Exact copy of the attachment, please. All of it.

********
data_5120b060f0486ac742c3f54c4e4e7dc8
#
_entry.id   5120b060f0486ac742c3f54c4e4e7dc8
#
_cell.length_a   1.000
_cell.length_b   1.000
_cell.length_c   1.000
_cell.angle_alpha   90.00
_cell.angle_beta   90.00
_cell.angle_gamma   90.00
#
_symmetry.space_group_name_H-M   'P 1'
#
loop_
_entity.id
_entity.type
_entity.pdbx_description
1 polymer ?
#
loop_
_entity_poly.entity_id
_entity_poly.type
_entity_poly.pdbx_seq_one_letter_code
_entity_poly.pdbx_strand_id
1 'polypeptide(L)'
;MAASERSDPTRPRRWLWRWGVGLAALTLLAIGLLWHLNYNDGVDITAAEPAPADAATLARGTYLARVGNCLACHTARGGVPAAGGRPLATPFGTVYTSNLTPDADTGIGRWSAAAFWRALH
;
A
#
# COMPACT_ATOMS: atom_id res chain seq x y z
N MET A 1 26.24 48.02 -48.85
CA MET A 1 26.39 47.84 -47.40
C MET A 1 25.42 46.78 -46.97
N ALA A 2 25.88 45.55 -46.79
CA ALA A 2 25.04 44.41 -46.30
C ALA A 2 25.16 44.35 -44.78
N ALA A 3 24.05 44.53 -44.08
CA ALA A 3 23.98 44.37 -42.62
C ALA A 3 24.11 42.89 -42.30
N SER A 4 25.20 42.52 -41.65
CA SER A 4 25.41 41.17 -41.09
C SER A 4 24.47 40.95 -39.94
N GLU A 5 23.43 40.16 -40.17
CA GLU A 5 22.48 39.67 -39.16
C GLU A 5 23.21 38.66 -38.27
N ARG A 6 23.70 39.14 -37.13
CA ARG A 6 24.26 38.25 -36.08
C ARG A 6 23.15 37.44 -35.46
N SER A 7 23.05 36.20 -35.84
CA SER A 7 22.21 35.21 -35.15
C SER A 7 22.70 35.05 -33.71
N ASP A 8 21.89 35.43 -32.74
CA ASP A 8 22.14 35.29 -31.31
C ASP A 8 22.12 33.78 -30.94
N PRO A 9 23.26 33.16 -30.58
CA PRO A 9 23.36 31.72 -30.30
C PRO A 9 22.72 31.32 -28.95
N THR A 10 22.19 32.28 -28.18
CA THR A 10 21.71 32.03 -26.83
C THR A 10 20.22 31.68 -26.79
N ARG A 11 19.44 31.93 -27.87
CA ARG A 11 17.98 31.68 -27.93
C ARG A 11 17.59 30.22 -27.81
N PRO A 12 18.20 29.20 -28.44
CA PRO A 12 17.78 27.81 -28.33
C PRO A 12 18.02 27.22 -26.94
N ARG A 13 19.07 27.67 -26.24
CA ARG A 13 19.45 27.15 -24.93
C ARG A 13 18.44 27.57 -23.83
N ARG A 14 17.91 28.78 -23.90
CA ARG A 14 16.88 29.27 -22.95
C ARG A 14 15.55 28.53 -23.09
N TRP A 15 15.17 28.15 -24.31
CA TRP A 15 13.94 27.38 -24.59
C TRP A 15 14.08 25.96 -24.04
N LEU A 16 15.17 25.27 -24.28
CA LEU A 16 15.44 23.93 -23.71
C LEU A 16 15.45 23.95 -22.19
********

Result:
data_5120b060f0486ac742c3f54c4e4e7dc8
#
_entry.id   5120b060f0486ac742c3f54c4e4e7dc8
#
_cell.length_a   1.000
_cell.length_b   1.000
_cell.length_c   1.000
_cell.angle_alpha   90.00
_cell.angle_beta   90.00
_cell.angle_gamma   90.00
#
_symmetry.space_group_name_H-M   'P 1'
#
loop_
_entity.id
_entity.type
_entity.pdbx_description
1 polymer ?
#
loop_
_entity_poly.entity_id
_entity_poly.type
_entity_poly.pdbx_seq_one_letter_code
_entity_poly.pdbx_strand_id
1 'polypeptide(L)'
;MAASERSDPTRPRRWLWRWGVGLAALTLLAIGLLWHLNYNDGVDITAAEPAPADAATLARGTYLARVGNCLACHTARGGVPAAGGRPLATPFGTVYTSNLTPDADTGIGRWSAAAFWRALH
;
A
#
# COMPACT_ATOMS: atom_id res chain seq x y z
N MET A 1 26.24 48.02 -48.85
CA MET A 1 26.39 47.84 -47.40
C MET A 1 25.42 46.78 -46.97
N ALA A 2 25.88 45.55 -46.79
CA ALA A 2 25.04 44.41 -46.30
C ALA A 2 25.16 44.35 -44.78
N ALA A 3 24.05 44.53 -44.08
CA ALA A 3 23.98 44.37 -42.62
C ALA A 3 24.11 42.89 -42.30
N SER A 4 25.20 42.52 -41.65
CA SER A 4 25.41 41.17 -41.09
C SER A 4 24.47 40.95 -39.94
N GLU A 5 23.43 40.16 -40.17
CA GLU A 5 22.48 39.67 -39.16
C GLU A 5 23.21 38.66 -38.27
N ARG A 6 23.70 39.14 -37.13
CA ARG A 6 24.26 38.25 -36.08
C ARG A 6 23.15 37.44 -35.46
N SER A 7 23.05 36.20 -35.84
CA SER A 7 22.21 35.21 -35.15
C SER A 7 22.70 35.05 -33.71
N ASP A 8 21.89 35.43 -32.74
CA ASP A 8 22.14 35.29 -31.31
C ASP A 8 22.12 33.78 -30.94
N PRO A 9 23.26 33.16 -30.58
CA PRO A 9 23.36 31.72 -30.30
C PRO A 9 22.72 31.32 -28.95
N THR A 10 22.19 32.28 -28.18
CA THR A 10 21.71 32.03 -26.83
C THR A 10 20.22 31.68 -26.79
N ARG A 11 19.44 31.93 -27.87
CA ARG A 11 17.98 31.68 -27.93
C ARG A 11 17.59 30.22 -27.81
N PRO A 12 18.20 29.20 -28.44
CA PRO A 12 17.78 27.81 -28.33
C PRO A 12 18.02 27.22 -26.94
N ARG A 13 19.07 27.67 -26.24
CA ARG A 13 19.45 27.15 -24.93
C ARG A 13 18.44 27.57 -23.83
N ARG A 14 17.91 28.78 -23.90
CA ARG A 14 16.88 29.27 -22.95
C ARG A 14 15.55 28.53 -23.09
N TRP A 15 15.17 28.15 -24.31
CA TRP A 15 13.94 27.38 -24.59
C TRP A 15 14.08 25.96 -24.04
N LEU A 16 15.17 25.27 -24.28
CA LEU A 16 15.44 23.93 -23.71
C LEU A 16 15.45 23.95 -22.19